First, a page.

Caching Data at Application Startup (VB)

by Scott Mitchell

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In any Web application some data will be frequently used and some data will be infrequently used. We can improve the performance of our ASP.NET application by loading in advance the frequently-used data, a technique known as. This tutorial demonstrates one approach to proactive loading, which is to load data into the cache at application startup.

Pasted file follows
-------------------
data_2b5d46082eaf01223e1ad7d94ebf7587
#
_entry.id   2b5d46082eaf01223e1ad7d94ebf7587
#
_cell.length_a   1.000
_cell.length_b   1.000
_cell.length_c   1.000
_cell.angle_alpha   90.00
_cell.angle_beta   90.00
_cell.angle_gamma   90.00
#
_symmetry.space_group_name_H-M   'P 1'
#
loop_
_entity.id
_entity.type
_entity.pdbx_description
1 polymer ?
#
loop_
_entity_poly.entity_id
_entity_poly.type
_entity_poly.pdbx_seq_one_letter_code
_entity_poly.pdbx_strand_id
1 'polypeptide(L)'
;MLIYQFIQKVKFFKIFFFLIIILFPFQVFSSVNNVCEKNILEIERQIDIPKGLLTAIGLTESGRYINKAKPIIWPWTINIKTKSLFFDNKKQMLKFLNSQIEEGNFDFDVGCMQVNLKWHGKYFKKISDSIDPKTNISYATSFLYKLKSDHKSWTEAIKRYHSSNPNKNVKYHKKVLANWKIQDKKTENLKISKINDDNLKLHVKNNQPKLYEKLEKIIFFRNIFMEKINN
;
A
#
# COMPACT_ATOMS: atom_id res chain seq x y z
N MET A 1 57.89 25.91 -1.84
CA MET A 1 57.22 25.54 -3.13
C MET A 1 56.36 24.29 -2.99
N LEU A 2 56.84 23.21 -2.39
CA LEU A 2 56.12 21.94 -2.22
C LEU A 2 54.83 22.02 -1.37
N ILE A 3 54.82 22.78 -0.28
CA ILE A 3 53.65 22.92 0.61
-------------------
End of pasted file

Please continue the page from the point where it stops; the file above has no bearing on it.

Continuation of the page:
The two previous tutorials looked at caching data in the Presentation and Caching Layers. In Caching Data with the ObjectDataSource, we looked at using the ObjectDataSource s caching features to cache data in the Presentation Layer. Caching Data in the Architecture examined caching in a new, separate Caching Layer. Both of these tutorials used reactive loading in working with the data cache. With reactive loading, each time the data is requested, the system first checks if it s in the cache. If not, it grabs the data from the originating source, such as the database, and then stores it in the cache. The main advantage to reactive loading is its ease of implementation. One of its disadvantages is its uneven performance across requests. Imagine a page that uses the Caching Layer from the preceding tutorial to display product information. When this page is visited for the first time, or visited for the first time after the cached data has been evicted due to memory constraints or the specified expiry having been reached, the data must be retrieved from the database. Therefore, these users requests will take longer than users requests that can be served by the cache.